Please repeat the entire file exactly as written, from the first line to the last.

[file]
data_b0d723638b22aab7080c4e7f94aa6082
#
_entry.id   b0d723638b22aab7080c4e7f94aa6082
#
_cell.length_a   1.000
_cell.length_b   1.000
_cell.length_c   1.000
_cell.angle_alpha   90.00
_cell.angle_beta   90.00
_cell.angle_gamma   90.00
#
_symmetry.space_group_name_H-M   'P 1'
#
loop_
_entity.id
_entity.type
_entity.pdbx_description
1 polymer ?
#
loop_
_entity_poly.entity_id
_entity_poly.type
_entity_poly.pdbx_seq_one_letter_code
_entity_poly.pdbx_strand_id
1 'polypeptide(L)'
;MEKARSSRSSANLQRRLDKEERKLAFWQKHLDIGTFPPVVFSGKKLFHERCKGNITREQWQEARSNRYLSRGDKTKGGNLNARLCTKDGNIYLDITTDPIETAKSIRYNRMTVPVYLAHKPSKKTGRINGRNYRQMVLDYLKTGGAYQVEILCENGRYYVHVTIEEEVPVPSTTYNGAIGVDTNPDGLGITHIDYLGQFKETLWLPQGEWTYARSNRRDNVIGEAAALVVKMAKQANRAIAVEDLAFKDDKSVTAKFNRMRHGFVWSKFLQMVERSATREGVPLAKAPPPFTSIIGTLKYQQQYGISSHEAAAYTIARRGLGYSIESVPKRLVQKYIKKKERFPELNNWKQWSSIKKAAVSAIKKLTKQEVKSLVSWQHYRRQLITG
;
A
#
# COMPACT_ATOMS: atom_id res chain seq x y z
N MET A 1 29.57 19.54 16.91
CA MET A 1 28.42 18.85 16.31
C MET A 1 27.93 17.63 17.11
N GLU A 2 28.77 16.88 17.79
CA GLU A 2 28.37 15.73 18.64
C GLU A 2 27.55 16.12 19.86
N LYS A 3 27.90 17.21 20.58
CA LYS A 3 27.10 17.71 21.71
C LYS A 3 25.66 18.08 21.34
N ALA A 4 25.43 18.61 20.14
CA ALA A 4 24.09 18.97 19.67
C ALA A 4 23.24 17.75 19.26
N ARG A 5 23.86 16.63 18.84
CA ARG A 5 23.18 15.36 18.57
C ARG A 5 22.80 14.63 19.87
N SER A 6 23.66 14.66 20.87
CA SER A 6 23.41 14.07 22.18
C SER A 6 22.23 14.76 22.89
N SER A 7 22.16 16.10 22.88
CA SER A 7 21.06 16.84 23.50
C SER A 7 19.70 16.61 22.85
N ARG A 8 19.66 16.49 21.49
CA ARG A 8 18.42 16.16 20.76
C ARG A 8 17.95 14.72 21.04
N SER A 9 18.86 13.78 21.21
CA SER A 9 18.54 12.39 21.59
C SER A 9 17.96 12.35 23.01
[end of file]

data_b0d723638b22aab7080c4e7f94aa6082
#
_entry.id   b0d723638b22aab7080c4e7f94aa6082
#
_cell.length_a   1.000
_cell.length_b   1.000
_cell.length_c   1.000
_cell.angle_alpha   90.00
_cell.angle_beta   90.00
_cell.angle_gamma   90.00
#
_symmetry.space_group_name_H-M   'P 1'
#
loop_
_entity.id
_entity.type
_entity.pdbx_description
1 polymer ?
#
loop_
_entity_poly.entity_id
_entity_poly.type
_entity_poly.pdbx_seq_one_letter_code
_entity_poly.pdbx_strand_id
1 'polypeptide(L)'
;MEKARSSRSSANLQRRLDKEERKLAFWQKHLDIGTFPPVVFSGKKLFHERCKGNITREQWQEARSNRYLSRGDKTKGGNLNARLCTKDGNIYLDITTDPIETAKSIRYNRMTVPVYLAHKPSKKTGRINGRNYRQMVLDYLKTGGAYQVEILCENGRYYVHVTIEEEVPVPSTTYNGAIGVDTNPDGLGITHIDYLGQFKETLWLPQGEWTYARSNRRDNVIGEAAALVVKMAKQANRAIAVEDLAFKDDKSVTAKFNRMRHGFVWSKFLQMVERSATREGVPLAKAPPPFTSIIGTLKYQQQYGISSHEAAAYTIARRGLGYSIESVPKRLVQKYIKKKERFPELNNWKQWSSIKKAAVSAIKKLTKQEVKSLVSWQHYRRQLITG
;
A
#
# COMPACT_ATOMS: atom_id res chain seq x y z
N MET A 1 29.57 19.54 16.91
CA MET A 1 28.42 18.85 16.31
C MET A 1 27.93 17.63 17.11
N GLU A 2 28.77 16.88 17.79
CA GLU A 2 28.37 15.73 18.64
C GLU A 2 27.55 16.12 19.86
N LYS A 3 27.90 17.21 20.58
CA LYS A 3 27.10 17.71 21.71
C LYS A 3 25.66 18.08 21.34
N ALA A 4 25.43 18.61 20.14
CA ALA A 4 24.09 18.97 19.67
C ALA A 4 23.24 17.75 19.26
N ARG A 5 23.86 16.63 18.84
CA ARG A 5 23.18 15.36 18.57
C ARG A 5 22.80 14.63 19.87
N SER A 6 23.66 14.66 20.87
CA SER A 6 23.41 14.07 22.18
C SER A 6 22.23 14.76 22.89
N SER A 7 22.16 16.10 22.88
CA SER A 7 21.06 16.84 23.50
C SER A 7 19.70 16.61 22.85
N ARG A 8 19.66 16.49 21.49
CA ARG A 8 18.42 16.16 20.76
C ARG A 8 17.95 14.72 21.04
N SER A 9 18.86 13.78 21.21
CA SER A 9 18.54 12.39 21.59
C SER A 9 17.96 12.35 23.01